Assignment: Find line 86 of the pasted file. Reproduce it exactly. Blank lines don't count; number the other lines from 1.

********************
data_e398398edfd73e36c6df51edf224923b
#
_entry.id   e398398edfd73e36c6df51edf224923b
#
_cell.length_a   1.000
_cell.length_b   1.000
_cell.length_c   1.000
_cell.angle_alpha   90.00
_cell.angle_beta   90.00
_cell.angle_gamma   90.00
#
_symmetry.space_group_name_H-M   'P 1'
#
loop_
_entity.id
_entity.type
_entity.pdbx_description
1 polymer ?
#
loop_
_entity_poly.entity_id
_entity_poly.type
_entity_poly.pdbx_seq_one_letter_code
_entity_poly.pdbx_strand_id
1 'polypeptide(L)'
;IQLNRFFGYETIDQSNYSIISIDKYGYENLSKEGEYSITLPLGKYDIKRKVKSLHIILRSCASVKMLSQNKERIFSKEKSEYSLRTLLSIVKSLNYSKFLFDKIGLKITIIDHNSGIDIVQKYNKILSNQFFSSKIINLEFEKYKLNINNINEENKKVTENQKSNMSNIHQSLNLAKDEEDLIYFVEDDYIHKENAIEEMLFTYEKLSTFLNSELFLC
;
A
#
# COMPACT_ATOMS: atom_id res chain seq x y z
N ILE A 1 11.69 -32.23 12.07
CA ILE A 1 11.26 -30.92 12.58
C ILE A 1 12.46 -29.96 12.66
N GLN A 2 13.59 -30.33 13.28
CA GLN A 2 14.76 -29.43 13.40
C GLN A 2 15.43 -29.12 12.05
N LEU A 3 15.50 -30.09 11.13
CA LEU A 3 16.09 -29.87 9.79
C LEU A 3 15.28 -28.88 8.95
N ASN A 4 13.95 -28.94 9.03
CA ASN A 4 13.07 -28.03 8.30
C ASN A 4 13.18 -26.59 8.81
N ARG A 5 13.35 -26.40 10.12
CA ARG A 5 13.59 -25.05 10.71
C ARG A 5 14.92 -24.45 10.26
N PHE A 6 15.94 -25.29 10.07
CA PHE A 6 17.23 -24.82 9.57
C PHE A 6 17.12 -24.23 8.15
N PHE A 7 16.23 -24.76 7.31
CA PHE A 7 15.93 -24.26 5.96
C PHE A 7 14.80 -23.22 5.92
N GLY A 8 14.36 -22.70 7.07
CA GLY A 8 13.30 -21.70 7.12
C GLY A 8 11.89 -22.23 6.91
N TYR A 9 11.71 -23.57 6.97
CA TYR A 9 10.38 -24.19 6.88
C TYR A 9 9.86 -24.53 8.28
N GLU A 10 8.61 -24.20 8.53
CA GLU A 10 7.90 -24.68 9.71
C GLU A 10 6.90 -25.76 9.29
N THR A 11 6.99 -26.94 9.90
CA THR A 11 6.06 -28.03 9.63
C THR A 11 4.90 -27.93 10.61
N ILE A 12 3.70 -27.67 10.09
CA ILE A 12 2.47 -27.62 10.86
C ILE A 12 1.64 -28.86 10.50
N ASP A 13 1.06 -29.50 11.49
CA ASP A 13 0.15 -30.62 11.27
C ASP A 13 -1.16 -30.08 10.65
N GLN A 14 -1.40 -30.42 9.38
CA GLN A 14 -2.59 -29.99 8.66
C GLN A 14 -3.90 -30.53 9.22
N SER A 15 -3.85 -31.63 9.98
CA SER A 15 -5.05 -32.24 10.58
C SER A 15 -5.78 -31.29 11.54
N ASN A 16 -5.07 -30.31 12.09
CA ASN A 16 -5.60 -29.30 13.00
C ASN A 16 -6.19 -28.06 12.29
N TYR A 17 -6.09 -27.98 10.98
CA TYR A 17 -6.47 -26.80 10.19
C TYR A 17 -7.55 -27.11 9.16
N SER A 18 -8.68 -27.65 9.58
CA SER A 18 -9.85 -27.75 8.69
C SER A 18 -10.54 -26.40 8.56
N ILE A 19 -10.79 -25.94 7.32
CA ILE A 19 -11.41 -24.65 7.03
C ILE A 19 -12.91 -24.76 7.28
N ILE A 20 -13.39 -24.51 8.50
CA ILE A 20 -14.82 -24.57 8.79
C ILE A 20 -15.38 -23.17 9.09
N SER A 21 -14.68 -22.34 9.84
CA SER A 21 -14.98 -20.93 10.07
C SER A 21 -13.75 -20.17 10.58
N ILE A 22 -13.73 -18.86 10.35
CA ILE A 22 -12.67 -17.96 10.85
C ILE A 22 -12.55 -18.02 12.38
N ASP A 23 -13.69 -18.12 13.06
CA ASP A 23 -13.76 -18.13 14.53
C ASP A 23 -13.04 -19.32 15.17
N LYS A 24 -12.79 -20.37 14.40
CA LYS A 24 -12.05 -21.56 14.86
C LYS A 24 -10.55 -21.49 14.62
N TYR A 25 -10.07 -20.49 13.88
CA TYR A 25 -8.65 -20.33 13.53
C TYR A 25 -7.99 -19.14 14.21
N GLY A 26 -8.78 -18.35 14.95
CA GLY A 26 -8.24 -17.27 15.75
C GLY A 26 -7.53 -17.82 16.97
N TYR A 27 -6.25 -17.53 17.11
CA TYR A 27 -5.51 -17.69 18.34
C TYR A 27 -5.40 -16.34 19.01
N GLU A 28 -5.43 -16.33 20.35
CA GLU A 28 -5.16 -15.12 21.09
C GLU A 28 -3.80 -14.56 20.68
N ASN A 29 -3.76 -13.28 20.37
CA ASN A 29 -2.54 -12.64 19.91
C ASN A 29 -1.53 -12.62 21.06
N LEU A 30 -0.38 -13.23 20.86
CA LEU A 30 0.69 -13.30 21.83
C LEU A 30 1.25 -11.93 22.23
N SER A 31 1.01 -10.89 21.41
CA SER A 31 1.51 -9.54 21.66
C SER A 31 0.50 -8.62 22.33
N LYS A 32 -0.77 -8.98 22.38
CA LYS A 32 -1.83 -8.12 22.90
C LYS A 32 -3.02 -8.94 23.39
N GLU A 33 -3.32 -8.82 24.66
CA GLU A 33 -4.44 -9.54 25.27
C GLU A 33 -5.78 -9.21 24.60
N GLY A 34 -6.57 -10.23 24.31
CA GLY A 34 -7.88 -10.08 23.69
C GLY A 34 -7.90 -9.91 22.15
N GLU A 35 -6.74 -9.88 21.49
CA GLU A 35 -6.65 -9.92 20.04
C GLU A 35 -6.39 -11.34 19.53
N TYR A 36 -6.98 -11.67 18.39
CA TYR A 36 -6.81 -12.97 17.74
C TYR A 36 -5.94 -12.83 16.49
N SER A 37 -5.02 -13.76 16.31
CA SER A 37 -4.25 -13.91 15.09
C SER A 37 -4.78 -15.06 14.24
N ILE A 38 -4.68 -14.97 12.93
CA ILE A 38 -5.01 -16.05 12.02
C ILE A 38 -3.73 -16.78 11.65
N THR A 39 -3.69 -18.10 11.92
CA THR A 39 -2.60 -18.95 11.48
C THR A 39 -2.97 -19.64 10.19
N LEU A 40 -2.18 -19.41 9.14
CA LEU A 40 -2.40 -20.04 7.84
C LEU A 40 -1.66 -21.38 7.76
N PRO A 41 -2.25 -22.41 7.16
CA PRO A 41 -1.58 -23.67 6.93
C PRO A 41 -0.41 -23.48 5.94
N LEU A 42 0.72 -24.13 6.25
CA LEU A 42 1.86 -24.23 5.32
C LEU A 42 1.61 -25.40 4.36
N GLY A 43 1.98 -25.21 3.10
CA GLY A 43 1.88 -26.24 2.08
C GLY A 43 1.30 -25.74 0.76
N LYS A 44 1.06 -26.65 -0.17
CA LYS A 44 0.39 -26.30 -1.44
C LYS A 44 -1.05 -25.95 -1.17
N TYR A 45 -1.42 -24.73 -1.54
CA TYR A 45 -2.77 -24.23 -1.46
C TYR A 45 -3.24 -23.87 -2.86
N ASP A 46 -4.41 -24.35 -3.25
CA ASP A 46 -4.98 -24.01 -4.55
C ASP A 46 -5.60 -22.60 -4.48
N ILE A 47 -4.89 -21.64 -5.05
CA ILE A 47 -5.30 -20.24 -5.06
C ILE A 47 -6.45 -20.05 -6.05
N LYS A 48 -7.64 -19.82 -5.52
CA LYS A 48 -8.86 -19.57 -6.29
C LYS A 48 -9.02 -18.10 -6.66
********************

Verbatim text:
CA ILE A 19 -11.41 -24.65 7.03